Skip to Content

In response to a 2021 Executive Order from President Biden, on January 5, 2023, the Federal Trade Commission (FTC) issued notice of a proposed rule that will prohibit most forms of noncompete agreements between employers and employees. Under the proposed rule, it is an unfair method of competition for an employer to enter into a noncompete agreement with an employee. Employers and members of the public will have 60 days after the proposed rule is published in the Federal Register to make comments. The FTC will then issue a final rule that will amend the Code of Federal Regulations consistent with the final rule.

The proposed rule broadly defines noncompete agreements as any contractual provision between an employer and an employee that prevents the employee from being employed with another competing person or company or that prevents the employee from operating their own competing business once the employee no longer works for the employer. Employers and employees are also broadly defined. An employer is any person or company that hires or contracts with a worker. An employee is any natural person who works for an employer, and includes independent contractors, volunteers, interns, unpaid workers and others.

The proposed rule does not prohibit noncompete agreements with independent contractors who operate as businesses nor noncompete agreements for sales of businesses. The proposed rule also does not prohibit non-solicitation agreements pertaining to customers and employees and does not prohibit confidentiality agreements that bar employee disclosure of confidential employer information. Employers can still protect their trade secrets under federal and state trade secret laws. However, the proposed rule expressly states that contractual terms are prohibited noncompete agreements if they have the effect of prohibiting the employee from accepting work after their employment ends.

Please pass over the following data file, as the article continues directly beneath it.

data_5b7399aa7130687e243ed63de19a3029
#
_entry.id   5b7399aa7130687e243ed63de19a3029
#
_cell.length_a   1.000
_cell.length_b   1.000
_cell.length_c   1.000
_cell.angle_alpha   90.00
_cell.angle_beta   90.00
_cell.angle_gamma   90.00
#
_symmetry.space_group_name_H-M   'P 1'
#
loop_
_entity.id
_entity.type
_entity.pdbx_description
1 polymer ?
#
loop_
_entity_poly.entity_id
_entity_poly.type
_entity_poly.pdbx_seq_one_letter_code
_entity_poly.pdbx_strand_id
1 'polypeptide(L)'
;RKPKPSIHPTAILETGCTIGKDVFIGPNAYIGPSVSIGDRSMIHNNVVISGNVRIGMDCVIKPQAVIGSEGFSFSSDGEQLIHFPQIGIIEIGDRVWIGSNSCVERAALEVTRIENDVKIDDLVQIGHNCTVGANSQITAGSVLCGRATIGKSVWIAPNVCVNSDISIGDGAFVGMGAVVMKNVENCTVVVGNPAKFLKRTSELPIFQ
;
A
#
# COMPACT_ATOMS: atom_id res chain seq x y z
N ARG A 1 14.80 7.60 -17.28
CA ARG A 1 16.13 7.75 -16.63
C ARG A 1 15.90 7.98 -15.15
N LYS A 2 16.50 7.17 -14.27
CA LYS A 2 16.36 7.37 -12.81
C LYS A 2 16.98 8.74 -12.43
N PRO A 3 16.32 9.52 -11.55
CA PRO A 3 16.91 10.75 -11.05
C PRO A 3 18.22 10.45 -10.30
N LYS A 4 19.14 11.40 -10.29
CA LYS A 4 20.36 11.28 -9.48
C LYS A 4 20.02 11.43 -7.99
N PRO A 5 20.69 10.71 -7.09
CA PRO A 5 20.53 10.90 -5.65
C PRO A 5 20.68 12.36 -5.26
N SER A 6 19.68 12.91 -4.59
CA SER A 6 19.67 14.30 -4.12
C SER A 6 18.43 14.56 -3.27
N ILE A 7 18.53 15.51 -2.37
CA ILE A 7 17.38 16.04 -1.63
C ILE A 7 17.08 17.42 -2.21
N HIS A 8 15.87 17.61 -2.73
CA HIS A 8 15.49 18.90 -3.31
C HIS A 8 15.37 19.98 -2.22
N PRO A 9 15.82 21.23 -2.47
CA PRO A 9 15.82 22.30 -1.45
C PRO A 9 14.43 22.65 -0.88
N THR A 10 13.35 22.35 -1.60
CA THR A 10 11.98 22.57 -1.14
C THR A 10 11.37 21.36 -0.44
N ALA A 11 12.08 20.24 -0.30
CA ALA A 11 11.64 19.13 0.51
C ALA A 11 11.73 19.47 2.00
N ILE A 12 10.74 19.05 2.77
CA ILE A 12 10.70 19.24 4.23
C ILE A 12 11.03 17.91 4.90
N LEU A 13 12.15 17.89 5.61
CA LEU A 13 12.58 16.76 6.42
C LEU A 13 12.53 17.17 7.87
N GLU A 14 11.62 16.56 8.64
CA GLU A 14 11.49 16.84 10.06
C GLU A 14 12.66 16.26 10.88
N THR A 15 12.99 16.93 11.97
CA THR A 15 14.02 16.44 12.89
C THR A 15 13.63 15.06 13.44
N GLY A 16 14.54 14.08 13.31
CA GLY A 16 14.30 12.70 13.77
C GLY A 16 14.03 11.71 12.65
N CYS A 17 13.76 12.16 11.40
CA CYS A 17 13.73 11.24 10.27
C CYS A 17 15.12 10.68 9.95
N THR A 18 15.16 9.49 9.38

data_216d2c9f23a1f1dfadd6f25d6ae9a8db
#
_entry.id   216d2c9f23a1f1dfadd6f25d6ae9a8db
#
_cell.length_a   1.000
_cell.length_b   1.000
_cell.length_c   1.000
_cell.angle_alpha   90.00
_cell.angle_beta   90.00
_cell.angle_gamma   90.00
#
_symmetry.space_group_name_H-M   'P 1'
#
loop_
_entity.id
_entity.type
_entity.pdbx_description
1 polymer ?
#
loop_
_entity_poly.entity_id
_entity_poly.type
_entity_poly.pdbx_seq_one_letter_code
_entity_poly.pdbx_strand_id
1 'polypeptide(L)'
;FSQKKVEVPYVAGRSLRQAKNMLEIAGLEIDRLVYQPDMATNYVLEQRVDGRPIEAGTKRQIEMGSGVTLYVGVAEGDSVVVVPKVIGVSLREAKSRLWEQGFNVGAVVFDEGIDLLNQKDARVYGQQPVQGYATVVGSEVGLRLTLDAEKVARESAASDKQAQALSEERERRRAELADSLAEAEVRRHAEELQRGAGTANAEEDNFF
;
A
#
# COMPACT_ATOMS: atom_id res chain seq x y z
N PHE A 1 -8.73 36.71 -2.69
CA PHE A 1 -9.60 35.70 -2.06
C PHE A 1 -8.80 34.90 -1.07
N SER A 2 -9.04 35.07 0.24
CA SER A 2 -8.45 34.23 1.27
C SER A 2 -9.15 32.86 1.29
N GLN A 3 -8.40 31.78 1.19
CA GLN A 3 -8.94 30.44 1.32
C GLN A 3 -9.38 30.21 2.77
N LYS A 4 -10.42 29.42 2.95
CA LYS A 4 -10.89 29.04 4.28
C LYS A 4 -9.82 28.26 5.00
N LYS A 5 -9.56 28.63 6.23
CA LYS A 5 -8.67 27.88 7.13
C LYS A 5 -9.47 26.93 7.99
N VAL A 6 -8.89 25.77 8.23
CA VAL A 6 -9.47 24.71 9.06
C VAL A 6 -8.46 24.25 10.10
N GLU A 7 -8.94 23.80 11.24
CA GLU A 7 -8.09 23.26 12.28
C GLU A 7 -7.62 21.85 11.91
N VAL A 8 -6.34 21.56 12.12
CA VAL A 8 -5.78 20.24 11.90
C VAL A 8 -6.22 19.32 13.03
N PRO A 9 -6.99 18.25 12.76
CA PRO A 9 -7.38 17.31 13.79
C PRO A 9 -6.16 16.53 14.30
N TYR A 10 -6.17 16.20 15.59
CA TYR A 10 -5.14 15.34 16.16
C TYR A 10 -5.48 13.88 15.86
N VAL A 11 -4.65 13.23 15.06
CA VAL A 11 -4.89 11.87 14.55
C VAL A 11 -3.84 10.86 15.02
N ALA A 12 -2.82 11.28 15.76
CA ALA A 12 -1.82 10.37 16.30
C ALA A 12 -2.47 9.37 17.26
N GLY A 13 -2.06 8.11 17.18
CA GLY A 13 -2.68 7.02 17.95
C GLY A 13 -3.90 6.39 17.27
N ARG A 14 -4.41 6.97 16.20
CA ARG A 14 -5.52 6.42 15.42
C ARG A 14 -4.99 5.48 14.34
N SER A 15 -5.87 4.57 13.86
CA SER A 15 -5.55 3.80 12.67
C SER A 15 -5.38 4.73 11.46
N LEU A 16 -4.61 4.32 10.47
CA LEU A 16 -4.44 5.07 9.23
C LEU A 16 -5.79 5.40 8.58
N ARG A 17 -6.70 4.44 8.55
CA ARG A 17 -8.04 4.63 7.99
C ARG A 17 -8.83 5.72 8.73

Notably, the proposed rule not only prohibits future noncompete agreements but also all noncompete agreements currently in existence. Employers are obligated to notify both current and former employees that a prohibited noncompete agreement is void by sending an individualized communication such as a letter or email to each affected employee, past and current. There are no specific enforcement provisions in the proposed rule, such as statutory fines for violations or private causes of action, but it will be enforced pursuant to section 5 of the FTC Act.

The purported authority for the rule is the FTC’s power to regulate unfair methods of competition, and the rule supersedes all state laws and regulations that conflict with the rule.

The rule is sure to receive extensive legal challenges, including whether the rule exceeds the FTC’s rulemaking authority, and whether the rule’s retroactive application violates employers’ property and due process rights.

We will continue to closely monitor the proposed rule and any legal challenges, and provide updates as appropriate.